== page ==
Even if you’ve never played System Shock, you’ve probably played something that was inspired by it. The 1994 classic has been hailed as an influential masterpiece that helped pave the way for emergent shooters like Bioshock. So, how do you go about remaking a game that’s been iterated on to the extent that this game has been? By staying true to the source.
I went hands-on with System Shock’s upcoming remake at Gamescom and was happy to see how developer Nightdive Studios is approaching the project. Rather than completely changing the original game by adding a lot of modern design sensibilities, the studio is creating a faithful remake that preserves the original experience while offering enough technical shine to make it feel brand new. It’s a fascinating fusion that feels like the right fit for such an important job.
Shock the system
In System Shock, players control a hacker who has to fight their way through a space vessel. It’s a maze-like 3D environment that calls back to level design that was popularized by games like Doom. What made the original game special was its emphasis on emergent gameplay, as players could move through the ship in a non-linear fashion. The story could be unearthed similarly, as players got bits and pieces through documents lying around the ship — something that would go on to become a staple of many big-budget games.
The remake keeps all of that intact. As soon as my demo began, I was tossed into the ship with no objective indicator. After getting a keycard to open the first door in my path (you know a shooter is from the ’90s when it makes heavy use of keycards), I was immediately free to wander. I had no indication of what I should do next, and that meant I could make my own adventure via gameplay.
“It was about crafting an individual story.”
For me, that meant finding as many weapons as possible and taking down the mutants wandering the ship in as many ways as I could think of. The first weapon I grabbed was a lead pipe that I could use to bludgeon enemies. That’s one area where you can really feel what animation upgrades bring to the experience. When I swing my pipe, my camera swings with it, letting me feel the weight and power of my swing. The 1994 game was hailed for its approach to immersion, and details like that keep that idea intact without changing anything about the core experience.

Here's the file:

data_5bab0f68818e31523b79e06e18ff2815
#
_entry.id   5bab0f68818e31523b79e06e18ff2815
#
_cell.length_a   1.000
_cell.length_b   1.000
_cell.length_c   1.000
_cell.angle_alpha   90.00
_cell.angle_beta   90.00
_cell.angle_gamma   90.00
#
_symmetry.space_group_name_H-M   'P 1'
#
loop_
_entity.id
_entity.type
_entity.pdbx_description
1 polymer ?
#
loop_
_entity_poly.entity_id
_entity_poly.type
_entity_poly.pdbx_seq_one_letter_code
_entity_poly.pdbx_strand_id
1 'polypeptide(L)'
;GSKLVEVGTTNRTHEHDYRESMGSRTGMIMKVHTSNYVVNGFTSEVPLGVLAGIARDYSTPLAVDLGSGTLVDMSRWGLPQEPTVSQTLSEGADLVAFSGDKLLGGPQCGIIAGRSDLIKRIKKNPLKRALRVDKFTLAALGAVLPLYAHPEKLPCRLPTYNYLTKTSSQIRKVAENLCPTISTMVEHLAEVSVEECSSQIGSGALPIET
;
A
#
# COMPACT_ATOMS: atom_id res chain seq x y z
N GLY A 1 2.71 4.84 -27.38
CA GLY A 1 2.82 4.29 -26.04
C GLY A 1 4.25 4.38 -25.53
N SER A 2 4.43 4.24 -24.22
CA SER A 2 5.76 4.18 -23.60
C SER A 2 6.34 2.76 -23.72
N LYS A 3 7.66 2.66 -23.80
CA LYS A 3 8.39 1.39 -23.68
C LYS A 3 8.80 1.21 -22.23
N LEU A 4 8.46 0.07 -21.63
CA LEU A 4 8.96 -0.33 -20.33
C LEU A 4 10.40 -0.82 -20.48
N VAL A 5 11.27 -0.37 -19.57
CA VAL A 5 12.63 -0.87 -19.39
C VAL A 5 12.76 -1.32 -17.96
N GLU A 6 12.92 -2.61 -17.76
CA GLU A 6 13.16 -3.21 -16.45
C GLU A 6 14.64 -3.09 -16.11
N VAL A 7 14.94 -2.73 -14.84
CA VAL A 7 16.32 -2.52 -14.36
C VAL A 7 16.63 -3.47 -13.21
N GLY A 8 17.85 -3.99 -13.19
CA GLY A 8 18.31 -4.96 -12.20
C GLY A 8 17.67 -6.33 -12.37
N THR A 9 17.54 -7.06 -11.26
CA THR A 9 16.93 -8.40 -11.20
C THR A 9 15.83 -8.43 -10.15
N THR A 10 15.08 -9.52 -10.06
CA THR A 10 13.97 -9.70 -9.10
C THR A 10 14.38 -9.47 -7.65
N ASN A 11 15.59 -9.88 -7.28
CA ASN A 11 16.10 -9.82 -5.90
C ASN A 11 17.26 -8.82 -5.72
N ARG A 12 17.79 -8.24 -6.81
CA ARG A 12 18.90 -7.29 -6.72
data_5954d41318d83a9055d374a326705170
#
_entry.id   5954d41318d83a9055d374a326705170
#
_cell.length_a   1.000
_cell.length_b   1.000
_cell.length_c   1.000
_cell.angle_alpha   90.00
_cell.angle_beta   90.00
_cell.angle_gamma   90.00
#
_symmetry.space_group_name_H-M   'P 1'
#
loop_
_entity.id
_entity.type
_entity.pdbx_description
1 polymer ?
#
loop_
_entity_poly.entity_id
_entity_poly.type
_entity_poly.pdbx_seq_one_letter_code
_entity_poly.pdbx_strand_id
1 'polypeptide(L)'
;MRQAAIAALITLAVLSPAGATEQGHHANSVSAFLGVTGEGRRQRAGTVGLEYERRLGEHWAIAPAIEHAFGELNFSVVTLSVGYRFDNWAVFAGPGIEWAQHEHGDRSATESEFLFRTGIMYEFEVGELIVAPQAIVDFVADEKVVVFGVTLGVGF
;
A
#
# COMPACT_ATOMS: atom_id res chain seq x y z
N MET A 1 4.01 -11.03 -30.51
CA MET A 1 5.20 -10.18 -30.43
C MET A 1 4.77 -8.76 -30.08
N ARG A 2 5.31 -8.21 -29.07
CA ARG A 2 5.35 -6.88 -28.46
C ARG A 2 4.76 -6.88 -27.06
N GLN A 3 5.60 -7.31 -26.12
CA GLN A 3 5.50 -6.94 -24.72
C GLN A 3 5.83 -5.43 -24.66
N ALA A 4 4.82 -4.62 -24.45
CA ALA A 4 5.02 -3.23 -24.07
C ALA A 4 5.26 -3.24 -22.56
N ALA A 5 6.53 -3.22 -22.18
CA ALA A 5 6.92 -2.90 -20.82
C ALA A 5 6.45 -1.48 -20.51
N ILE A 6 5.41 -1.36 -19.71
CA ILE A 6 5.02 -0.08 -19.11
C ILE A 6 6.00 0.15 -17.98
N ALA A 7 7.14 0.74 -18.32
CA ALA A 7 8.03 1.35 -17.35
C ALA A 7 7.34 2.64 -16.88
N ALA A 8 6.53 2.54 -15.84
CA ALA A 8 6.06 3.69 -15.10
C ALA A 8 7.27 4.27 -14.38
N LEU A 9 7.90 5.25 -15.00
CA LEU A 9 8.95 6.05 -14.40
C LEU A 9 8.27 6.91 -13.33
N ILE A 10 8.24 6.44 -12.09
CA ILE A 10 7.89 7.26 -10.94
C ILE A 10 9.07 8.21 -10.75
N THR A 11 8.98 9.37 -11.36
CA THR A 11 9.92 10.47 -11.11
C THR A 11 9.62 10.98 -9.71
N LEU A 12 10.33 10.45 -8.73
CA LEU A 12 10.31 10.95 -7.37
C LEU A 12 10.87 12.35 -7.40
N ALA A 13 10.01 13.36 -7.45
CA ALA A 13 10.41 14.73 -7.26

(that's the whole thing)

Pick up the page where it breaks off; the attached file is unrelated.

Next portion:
What’s most important to an experience like this is to keep players feeling like the action is unfolding naturally, rather than feeling like scripted set pieces. I could see a version of this remake that goes for a more cinematic approach, but the demo slice I played avoids that pitfall. In one scene, I open a locked door with a key code, only to get a quick scare as a mutant immediately appears on the other side. Was that supposed to happen, or did he just wander over while I was walking around? The fact that I’m not sure speaks to how well the remake maintains that sense of surprise.
My demo ended in a similarly unpredictable fashion when I managed to blow myself up with a fragmentation grenade. As the death screen hit, I figured I’d be popped right back in and pick up where I left off. After all, this was a behind-closed-doors press demo that I had booked for a specific time. Instead, my demoist thanked me for swinging by, and that was it. I was confused for a moment, but it made perfect sense when I reflected on it later. The demo wasn’t about hitting a specific point in the game like most slices I played that week; it was about crafting an individual story.
That’s crucial to the original game, and I’m glad it remains true in the remake based on what I’ve played. Some players might be put off by game design that feels much more dated than the modern games that have built on it. But for those who want an experience that faithfully explains what made System Shock a hall of fame game, the remake should get the job done.
The remake of System Shock is in development for PC, PS4, PS5, Xbox One, and Xbox Series X/S